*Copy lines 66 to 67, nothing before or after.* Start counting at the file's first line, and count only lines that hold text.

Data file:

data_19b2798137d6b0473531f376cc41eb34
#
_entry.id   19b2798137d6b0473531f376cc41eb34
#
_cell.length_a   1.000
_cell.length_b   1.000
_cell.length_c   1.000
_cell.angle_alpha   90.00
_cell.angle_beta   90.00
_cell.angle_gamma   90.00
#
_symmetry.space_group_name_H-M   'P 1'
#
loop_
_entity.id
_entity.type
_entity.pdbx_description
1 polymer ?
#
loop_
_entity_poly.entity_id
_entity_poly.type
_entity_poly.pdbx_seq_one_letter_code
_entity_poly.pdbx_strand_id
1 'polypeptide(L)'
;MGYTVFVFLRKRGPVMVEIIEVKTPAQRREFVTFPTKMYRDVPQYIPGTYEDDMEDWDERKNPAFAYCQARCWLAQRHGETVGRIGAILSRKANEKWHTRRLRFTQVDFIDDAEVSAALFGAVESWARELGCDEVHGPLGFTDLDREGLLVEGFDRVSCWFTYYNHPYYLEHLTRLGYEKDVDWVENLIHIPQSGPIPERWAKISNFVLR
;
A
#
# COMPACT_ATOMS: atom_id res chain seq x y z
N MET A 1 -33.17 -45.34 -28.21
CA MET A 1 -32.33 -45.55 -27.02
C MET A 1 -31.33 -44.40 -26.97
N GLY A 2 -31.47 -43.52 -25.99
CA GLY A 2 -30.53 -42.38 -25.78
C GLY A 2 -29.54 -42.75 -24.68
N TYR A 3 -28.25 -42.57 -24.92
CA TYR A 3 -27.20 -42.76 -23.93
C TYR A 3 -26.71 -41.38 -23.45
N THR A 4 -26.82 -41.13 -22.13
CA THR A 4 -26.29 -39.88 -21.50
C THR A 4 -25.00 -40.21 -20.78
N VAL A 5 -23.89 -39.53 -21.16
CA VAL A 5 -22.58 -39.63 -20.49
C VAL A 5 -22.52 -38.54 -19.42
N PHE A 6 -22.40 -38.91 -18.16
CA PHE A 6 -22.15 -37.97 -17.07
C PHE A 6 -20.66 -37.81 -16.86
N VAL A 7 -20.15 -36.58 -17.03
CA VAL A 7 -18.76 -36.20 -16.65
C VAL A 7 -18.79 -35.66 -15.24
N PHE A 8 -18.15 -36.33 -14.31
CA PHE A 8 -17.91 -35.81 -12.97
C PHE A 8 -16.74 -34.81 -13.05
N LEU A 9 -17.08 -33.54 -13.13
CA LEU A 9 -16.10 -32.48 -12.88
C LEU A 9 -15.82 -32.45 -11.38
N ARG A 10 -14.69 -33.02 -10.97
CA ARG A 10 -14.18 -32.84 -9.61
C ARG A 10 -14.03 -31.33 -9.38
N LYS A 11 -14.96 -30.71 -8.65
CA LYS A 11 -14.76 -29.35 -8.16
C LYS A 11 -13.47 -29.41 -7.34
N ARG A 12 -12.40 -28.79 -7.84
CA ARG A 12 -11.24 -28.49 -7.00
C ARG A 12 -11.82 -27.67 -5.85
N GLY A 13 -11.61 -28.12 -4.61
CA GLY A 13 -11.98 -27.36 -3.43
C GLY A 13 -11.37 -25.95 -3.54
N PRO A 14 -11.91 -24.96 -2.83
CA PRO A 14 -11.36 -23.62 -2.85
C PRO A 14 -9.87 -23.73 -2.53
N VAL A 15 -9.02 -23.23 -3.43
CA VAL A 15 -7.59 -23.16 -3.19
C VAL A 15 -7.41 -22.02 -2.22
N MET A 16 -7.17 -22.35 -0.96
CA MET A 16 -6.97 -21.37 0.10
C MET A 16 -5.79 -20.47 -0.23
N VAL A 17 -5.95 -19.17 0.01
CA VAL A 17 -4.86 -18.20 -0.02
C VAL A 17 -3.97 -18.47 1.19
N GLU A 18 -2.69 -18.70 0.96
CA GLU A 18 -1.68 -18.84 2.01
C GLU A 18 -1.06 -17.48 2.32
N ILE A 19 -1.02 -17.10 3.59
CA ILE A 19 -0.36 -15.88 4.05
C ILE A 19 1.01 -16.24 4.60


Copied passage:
C ARG A 12 -11.82 -27.67 -5.85
N GLY A 13 -11.61 -28.12 -4.61